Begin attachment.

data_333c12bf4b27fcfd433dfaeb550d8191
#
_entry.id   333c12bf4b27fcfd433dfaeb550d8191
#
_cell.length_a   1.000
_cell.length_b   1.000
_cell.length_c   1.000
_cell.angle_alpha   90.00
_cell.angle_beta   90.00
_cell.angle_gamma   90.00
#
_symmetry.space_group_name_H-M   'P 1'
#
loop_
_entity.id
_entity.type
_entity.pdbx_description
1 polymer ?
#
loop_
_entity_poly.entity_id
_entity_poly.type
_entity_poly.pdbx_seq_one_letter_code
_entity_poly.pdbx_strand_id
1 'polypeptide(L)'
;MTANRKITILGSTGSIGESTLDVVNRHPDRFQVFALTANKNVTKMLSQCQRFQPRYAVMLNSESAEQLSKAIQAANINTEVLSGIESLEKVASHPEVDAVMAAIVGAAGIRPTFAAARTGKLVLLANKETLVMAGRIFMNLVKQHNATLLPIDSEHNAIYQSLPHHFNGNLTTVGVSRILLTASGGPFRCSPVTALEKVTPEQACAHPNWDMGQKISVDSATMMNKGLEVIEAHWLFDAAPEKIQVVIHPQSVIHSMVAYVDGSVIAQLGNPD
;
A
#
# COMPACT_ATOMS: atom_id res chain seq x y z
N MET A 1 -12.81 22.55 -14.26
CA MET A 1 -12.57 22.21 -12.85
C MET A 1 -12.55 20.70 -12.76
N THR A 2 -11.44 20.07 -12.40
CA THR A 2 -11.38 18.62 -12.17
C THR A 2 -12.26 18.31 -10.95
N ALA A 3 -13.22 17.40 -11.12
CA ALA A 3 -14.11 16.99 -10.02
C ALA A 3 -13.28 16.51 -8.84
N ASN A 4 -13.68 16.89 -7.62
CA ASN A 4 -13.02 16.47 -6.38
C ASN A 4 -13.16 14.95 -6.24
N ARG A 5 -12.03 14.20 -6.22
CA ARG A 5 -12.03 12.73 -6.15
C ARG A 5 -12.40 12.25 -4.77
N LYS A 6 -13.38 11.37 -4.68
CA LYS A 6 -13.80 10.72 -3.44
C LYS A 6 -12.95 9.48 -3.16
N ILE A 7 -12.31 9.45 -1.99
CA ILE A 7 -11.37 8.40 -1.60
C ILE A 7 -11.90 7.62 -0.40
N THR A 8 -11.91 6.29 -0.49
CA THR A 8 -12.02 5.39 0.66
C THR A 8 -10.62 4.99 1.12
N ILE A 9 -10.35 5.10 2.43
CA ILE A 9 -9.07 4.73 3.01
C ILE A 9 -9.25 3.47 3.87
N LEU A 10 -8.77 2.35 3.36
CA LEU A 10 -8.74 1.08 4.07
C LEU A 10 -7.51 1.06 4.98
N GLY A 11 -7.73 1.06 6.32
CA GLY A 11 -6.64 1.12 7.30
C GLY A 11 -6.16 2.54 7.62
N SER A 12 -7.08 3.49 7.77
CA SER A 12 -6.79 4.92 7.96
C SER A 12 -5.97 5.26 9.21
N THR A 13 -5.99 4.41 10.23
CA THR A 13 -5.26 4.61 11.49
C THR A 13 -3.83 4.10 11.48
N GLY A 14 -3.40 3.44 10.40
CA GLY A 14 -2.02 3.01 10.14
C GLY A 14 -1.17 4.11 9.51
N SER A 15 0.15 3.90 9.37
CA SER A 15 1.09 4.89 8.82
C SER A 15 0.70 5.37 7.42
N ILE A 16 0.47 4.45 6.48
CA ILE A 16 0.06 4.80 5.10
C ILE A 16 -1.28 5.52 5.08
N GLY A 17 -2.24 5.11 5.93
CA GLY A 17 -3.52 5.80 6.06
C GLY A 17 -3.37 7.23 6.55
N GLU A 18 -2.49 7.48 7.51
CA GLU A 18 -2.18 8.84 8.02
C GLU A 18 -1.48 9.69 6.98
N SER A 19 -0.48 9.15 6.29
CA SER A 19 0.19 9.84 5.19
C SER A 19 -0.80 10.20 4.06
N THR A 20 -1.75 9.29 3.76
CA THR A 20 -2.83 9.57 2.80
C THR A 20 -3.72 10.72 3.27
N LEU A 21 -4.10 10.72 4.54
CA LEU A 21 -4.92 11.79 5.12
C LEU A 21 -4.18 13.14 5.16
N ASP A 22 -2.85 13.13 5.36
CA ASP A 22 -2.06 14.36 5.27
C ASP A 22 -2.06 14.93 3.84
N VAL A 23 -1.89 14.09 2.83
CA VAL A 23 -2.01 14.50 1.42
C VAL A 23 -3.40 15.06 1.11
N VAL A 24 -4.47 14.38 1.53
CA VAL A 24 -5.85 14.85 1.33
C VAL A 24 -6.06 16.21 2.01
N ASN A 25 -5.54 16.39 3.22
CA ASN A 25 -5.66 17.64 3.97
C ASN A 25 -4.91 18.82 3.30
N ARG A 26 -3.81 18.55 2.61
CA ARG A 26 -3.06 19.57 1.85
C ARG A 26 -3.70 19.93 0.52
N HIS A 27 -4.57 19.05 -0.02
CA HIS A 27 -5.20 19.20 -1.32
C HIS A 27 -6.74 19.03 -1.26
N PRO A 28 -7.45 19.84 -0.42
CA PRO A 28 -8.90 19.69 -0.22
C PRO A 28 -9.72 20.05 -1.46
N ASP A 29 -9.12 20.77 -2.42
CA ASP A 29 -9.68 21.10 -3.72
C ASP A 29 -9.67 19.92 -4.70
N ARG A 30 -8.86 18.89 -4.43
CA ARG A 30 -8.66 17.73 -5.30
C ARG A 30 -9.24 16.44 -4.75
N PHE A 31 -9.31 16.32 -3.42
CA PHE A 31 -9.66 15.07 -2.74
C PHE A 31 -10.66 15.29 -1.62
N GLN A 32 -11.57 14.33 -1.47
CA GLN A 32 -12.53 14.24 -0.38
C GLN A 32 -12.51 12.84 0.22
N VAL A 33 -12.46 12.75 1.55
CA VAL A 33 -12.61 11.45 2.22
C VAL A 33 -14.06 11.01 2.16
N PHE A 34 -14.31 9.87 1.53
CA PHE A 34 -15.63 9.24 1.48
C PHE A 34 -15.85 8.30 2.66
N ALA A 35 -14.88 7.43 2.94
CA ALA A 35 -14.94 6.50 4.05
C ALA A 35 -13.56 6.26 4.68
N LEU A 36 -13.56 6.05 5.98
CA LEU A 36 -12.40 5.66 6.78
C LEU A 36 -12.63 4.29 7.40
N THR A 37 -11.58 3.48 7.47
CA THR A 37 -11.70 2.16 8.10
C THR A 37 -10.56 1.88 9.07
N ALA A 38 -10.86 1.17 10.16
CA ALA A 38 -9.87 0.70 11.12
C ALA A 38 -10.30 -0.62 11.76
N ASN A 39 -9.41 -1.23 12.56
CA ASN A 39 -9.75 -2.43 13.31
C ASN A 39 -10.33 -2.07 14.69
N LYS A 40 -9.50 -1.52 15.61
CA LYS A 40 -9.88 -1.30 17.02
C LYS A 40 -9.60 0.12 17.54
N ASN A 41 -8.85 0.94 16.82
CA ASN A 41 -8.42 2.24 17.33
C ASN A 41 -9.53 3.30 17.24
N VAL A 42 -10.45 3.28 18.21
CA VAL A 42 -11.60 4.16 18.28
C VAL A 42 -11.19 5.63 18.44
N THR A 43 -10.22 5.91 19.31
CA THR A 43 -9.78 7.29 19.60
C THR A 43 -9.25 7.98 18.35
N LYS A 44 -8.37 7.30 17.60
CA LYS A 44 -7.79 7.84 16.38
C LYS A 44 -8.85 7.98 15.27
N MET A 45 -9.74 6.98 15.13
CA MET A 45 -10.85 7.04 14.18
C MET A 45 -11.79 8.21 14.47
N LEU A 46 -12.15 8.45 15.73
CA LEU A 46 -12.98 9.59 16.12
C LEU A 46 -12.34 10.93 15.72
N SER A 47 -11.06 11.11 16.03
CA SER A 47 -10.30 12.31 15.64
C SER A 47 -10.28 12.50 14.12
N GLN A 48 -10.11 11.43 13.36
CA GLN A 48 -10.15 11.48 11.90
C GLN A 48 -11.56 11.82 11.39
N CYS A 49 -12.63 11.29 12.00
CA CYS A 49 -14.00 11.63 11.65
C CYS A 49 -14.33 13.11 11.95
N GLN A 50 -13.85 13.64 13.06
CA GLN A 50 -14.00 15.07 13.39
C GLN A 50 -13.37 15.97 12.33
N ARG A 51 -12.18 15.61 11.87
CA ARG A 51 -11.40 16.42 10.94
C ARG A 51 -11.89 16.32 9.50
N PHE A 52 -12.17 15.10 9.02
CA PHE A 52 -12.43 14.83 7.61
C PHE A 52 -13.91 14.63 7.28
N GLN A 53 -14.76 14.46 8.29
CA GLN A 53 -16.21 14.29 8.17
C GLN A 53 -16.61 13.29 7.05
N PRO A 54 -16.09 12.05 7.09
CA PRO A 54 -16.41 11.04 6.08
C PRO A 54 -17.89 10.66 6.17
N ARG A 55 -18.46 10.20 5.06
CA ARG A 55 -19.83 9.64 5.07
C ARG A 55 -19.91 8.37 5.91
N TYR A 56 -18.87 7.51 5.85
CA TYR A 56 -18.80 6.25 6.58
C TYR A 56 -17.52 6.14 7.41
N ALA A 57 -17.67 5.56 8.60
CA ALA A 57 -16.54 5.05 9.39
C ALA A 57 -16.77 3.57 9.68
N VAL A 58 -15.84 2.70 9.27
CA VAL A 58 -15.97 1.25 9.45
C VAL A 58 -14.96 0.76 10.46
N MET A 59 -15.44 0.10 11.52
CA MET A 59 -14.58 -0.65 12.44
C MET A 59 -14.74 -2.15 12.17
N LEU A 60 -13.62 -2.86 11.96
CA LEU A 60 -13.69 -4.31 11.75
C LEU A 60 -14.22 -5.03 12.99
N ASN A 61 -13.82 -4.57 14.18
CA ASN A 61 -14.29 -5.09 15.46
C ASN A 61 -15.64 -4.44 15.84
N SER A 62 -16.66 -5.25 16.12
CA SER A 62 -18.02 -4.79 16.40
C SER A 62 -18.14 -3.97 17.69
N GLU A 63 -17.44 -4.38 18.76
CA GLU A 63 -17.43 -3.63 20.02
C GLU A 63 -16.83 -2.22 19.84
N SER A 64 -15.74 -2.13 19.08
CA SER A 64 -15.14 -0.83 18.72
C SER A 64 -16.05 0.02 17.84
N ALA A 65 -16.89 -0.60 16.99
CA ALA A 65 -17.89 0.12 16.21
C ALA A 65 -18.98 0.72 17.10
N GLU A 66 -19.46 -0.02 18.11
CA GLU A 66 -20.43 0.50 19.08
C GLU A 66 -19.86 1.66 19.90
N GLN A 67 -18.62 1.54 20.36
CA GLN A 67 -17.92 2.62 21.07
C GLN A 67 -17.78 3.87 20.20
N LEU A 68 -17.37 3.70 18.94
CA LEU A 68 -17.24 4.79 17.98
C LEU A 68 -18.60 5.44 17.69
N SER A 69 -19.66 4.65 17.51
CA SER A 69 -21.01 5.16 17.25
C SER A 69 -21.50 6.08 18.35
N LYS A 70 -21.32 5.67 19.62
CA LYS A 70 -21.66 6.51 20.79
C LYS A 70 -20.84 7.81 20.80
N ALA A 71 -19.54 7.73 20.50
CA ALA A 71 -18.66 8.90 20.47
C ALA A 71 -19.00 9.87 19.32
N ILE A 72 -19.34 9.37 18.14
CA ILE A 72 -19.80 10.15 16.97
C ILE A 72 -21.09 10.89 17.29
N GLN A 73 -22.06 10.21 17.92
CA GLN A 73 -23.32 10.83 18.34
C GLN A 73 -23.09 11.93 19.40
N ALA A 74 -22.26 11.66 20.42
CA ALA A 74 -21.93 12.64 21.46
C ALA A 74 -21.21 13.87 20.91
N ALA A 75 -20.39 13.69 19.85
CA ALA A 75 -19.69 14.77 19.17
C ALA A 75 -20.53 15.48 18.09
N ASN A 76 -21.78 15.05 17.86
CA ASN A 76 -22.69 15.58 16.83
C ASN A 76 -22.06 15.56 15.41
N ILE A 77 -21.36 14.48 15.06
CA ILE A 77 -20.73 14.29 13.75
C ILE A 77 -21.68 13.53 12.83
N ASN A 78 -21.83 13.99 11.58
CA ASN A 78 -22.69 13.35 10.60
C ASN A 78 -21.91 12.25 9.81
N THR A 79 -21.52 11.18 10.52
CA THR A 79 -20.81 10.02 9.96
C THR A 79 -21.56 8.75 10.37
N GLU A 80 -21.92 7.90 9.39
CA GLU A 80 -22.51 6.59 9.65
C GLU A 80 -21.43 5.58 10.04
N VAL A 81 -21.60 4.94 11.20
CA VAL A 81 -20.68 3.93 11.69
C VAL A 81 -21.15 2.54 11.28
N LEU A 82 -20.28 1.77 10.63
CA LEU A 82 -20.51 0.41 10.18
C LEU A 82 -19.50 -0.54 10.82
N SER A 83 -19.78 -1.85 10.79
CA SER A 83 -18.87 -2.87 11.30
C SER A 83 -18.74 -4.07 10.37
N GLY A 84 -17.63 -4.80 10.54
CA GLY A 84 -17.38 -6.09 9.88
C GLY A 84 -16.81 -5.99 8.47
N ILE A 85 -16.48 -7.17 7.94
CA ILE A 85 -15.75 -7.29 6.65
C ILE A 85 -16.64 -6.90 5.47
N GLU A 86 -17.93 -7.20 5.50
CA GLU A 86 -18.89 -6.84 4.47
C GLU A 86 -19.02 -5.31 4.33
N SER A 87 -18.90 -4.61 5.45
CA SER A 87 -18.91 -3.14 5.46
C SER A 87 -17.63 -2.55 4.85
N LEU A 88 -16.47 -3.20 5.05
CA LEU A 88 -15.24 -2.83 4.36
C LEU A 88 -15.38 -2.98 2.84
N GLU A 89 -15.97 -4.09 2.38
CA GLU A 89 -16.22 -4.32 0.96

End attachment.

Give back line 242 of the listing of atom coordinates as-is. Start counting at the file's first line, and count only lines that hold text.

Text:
CA ALA A 71 -18.66 8.90 20.47